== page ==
Investors pulled $32 billion from hedge funds in July, the largest monthly withdrawal since 2000, and experts believe withdrawals could even be higher in August, the Associated Press reports.
Nonetheless, according to a report from TrimTabs, as long as another financial crisis on the order of the subprime loan defaults does not happen, withdrawals should lessen in coming months.
In total, TrimTabs estimates that hedge funds have $1.9 trillion in assets. The subset of hedge funds that saw the biggest outflows, according to the company, were hedge funds-of-funds, which lost $55 billion, or 5%, of their total $1.2 trillion in assets. By comparison, such funds reaped $162 billion year-to-date through June.
Countering those outflows, regular hedge funds took in $23 billion in flows in July.
“We believe de-leveraging and risk reduction by funds of hedge funds was a major cause of the turbulence in the credit markets and the equity markets in July and August,” said Charles Biderman, TrimTabs CEO. “Assuming market volatility does not spike again this month, the worst of the selling in the hedge funds world is probably finished.”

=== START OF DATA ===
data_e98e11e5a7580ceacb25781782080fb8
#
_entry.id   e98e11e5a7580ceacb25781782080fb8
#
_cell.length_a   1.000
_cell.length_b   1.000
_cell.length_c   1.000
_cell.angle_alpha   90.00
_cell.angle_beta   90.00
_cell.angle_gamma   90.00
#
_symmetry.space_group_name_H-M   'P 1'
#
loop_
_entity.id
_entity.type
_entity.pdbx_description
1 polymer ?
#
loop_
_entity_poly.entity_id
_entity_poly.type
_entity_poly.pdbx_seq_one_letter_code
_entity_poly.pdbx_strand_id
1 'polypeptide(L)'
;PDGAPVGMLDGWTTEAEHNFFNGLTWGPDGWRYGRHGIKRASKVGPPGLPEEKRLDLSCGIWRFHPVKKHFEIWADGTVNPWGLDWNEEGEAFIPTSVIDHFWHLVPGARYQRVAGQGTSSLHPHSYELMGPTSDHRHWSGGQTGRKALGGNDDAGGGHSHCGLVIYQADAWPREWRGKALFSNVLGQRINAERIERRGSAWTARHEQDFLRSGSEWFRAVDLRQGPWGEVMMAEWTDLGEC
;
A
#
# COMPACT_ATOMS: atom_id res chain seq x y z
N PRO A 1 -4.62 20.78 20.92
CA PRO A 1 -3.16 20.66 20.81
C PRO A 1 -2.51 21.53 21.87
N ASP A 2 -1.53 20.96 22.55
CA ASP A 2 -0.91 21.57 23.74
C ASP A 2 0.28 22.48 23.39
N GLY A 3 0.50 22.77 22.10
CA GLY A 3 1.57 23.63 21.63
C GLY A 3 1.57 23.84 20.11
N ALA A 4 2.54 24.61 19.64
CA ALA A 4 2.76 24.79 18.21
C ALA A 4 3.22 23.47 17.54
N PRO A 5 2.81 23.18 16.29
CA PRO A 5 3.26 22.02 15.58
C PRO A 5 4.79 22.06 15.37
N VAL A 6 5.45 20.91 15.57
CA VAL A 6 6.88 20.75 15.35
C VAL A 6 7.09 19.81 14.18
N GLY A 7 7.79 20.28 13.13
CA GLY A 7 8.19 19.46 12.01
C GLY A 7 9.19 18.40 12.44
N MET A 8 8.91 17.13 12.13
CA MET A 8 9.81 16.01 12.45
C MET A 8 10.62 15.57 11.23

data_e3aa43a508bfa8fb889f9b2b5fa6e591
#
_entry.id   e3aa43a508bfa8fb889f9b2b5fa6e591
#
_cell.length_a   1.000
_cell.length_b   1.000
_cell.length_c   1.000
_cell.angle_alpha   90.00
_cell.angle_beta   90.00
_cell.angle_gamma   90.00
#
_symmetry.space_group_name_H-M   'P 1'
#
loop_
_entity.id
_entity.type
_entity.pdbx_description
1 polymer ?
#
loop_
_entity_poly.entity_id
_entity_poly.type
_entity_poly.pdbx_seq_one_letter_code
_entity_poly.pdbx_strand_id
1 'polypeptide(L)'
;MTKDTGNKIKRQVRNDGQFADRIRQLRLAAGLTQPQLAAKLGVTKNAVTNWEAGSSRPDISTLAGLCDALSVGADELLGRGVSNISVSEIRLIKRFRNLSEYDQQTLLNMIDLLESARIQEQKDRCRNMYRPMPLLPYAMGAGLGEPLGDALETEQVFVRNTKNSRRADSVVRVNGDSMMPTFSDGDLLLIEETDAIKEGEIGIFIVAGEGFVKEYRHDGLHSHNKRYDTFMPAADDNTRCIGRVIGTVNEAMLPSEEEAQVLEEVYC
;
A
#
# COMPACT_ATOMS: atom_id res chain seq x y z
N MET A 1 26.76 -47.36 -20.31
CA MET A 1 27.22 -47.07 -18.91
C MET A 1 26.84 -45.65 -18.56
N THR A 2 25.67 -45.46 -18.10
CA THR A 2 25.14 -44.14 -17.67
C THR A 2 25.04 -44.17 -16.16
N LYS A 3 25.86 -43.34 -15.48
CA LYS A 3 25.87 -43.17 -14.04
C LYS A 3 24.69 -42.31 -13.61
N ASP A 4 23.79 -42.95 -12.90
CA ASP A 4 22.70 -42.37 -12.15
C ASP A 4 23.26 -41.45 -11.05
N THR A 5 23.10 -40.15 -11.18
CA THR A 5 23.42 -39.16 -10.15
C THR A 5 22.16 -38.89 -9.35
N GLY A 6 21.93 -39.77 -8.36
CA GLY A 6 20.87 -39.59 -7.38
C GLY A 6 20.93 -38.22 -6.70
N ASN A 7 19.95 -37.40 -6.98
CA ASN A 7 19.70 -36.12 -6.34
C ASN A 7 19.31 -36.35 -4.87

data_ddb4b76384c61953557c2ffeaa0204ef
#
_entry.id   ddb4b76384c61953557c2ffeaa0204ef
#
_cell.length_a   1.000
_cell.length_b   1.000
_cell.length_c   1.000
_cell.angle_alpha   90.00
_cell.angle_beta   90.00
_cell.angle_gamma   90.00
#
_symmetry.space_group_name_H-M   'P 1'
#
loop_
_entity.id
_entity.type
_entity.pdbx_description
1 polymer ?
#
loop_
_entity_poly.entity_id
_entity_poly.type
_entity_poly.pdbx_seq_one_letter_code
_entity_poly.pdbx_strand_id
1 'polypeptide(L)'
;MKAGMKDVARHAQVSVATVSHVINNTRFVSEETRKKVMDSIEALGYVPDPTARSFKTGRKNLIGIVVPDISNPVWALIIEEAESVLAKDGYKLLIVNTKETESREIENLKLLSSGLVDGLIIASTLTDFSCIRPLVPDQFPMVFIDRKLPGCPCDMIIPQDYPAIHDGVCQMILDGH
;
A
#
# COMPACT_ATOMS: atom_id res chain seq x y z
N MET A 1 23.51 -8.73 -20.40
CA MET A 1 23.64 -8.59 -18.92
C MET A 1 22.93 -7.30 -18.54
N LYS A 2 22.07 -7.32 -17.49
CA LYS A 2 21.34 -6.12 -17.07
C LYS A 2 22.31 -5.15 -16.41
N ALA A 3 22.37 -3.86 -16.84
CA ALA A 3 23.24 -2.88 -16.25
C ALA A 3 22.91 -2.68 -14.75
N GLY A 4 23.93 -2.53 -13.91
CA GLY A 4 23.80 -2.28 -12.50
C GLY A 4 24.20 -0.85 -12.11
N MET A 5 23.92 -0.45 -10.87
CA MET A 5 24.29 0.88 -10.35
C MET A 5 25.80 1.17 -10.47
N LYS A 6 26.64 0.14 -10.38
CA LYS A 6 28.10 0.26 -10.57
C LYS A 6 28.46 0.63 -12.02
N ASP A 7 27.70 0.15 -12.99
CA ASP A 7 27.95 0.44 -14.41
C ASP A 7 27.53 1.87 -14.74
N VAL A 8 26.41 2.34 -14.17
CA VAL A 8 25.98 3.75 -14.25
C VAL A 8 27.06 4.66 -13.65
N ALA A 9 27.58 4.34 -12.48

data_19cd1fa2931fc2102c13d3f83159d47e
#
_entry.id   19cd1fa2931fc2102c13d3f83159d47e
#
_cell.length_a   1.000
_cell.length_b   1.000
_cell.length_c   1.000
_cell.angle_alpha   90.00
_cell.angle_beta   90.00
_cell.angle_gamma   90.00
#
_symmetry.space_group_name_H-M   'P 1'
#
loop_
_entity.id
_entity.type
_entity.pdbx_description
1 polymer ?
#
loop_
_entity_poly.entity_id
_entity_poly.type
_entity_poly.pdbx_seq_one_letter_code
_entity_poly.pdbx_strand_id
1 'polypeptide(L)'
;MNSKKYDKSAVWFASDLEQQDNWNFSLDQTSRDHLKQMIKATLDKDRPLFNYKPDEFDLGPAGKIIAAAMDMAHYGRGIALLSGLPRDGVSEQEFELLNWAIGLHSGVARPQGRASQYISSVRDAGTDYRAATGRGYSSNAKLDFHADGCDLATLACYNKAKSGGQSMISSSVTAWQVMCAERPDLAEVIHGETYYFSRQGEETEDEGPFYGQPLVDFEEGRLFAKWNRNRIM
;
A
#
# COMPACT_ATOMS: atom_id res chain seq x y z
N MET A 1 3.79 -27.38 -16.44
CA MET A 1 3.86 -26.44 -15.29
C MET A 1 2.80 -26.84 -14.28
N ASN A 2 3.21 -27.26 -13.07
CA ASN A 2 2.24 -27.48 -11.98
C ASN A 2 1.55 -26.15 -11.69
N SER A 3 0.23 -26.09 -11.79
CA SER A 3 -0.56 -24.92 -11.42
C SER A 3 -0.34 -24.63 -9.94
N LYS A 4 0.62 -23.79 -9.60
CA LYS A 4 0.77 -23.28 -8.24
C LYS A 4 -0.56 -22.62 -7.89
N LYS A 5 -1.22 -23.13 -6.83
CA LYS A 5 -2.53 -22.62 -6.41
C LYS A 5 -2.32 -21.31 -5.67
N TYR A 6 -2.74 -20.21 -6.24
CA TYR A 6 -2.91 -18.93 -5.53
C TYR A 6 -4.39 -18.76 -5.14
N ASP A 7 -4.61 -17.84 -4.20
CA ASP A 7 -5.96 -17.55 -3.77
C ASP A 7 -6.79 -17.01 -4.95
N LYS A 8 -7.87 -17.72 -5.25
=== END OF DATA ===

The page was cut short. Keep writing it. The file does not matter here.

In fact, Biderman said, redemptions of hedge funds-of-funds were probably responsible for the wiping out $2 trillion in U.S. stock market valuations and another $2 trillion overseas.
“In our opinion,” according to the TrimTabs report, “funds of hedge funds—even those that do not use leverage—make financial markets more volatile than they would be otherwise. “To justify their fees, funds of funds tend to trade their assets frequently. In addition, many funds of funds leverage their assets using bank debt. Add leverage to an industry in which countless imitators copy yesterday's unique investment style, and the law of unintended consequences rears its ugly head.”